Morphine May Mean More Pain

One way in which morphine can be administered is through injection. Photo Credit / Rebecca Jasulevicz
One way in which morphine can be administered is through injection. Photo Credit / Rebecca Jasulevicz

One way in which morphine can be administered is through injection.
Photo Credit / Rebecca Jasulevicz

BY KRISTIN A. BARYN

SC Contributing Writer

While studying rats, University of Colorado Boulder researchers found that taking morphine to ease the pain after abdominal surgery could in fact prolong post-operative pain.

The length of time a patient suffers may double or triple.

Led by Peter Grace, CU-Boulder’s Department of Psychology and Neuroscience research team found that both the morphine and the surgery itself excited glial cells in the nervous system. This causes them to send out additional pain signals.

Located in the brain, glial cells provide physical and nutritional support for neurons, nerve cells that make up the nervous system. Neurons are responsible for transmitting sensory stimuli.

Scientists have known that morphine binds with certain neuron receptors to dull pain. However, they now know that morphine also binds to a receptor on glial cells in the brain. This receptor is called TLR4, toll-like receptor 4, and this activates natural immunity.

Binding to TLR4 causes the cells to become excited, intensifying the pain.

With the control group being drug-free rats, researchers administered morphine to other groups of rats both before and after surgery to study the effects.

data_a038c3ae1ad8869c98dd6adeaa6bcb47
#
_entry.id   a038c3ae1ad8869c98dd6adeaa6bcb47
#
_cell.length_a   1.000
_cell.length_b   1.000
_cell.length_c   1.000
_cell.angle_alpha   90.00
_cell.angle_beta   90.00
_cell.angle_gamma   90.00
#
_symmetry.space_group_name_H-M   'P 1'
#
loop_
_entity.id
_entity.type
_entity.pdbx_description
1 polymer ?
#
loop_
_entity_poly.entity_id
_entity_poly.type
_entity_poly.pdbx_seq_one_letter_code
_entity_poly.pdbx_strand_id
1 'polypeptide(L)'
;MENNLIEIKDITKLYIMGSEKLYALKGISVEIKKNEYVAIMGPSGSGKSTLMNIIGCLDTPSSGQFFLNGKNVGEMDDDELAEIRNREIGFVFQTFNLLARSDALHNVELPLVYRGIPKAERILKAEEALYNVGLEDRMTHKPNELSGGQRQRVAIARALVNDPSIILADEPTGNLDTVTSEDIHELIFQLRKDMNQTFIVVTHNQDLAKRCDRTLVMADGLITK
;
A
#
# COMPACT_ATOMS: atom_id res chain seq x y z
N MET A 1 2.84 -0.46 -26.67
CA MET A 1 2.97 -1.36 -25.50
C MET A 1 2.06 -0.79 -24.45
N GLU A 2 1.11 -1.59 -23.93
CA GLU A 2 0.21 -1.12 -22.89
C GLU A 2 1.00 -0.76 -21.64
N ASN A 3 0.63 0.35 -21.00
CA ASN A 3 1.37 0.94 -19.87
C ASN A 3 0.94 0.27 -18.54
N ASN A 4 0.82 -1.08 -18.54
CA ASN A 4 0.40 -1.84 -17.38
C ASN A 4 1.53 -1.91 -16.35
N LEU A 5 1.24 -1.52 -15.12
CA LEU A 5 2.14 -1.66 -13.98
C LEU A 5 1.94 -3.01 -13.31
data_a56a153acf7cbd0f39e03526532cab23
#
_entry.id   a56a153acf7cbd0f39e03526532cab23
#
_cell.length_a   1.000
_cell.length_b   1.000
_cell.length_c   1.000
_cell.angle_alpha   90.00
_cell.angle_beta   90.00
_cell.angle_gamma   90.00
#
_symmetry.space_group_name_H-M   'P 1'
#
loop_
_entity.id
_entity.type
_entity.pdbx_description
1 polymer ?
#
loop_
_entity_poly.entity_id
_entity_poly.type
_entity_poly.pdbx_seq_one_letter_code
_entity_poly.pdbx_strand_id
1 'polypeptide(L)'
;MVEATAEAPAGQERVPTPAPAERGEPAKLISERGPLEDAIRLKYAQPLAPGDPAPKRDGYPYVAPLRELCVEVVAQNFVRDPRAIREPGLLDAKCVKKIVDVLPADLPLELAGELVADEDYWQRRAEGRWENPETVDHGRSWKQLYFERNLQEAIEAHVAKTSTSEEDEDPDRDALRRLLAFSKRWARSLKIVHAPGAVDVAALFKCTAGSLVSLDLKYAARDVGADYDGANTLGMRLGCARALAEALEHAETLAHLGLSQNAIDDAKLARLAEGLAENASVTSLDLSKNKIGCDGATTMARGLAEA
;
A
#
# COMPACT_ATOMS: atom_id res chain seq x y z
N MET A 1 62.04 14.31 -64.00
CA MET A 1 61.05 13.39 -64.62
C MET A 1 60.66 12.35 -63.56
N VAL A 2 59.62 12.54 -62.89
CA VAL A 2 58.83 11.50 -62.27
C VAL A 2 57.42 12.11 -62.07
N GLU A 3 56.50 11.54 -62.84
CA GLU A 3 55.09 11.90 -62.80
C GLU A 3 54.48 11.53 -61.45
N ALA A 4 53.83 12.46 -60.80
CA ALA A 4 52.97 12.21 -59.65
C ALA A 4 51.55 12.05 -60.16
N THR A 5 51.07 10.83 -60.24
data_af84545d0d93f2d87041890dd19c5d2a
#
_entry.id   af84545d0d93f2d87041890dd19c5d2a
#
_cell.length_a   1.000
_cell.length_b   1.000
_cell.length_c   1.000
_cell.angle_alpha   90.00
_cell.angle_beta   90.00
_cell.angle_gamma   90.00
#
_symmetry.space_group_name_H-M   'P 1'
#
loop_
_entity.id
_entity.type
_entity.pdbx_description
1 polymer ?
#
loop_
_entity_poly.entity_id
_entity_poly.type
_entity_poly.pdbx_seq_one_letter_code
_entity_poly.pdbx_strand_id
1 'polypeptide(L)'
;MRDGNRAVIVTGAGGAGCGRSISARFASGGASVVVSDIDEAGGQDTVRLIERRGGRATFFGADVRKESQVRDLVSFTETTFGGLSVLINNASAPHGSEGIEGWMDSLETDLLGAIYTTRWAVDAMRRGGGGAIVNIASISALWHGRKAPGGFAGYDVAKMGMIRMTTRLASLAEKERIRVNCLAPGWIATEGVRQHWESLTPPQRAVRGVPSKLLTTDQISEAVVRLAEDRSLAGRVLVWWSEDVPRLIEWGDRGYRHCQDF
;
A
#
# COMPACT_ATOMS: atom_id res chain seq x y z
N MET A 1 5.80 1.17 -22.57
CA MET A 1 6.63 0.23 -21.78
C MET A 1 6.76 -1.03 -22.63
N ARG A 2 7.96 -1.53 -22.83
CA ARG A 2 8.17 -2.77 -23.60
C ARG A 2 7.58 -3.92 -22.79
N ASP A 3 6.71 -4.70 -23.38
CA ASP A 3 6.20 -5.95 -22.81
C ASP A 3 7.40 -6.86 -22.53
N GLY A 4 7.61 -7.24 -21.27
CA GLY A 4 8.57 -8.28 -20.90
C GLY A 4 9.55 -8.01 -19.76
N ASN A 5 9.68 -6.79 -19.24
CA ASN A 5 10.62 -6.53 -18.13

The group given morphine prior to surgery, but not after, took six weeks to fully recover, while the control group only took two weeks.

In the second experiment, scientists treated rats for one week after surgery, and it took these rats four weeks to recover.

Researchers also paired morphine with an opiate blocking medication called (+)-naloxone. They discovered that when taken together, the medication eliminated the extended post-operative pain.

The researchers are striving to learn how morphine excites glial cells in order to generate a successful combination of drugs to combat post-operative pain without prolonging suffering.

Though it is natural to desire comfort after a surgical procedure, this new studies show that patients will suffer longer than necessary by using morphine.

Unless taken with a successful opiate blocker like (+)-naloxone, people are recommended to avoid the use of morphine altogether.

Email Kristin at:

kab4256@live.esu.edu

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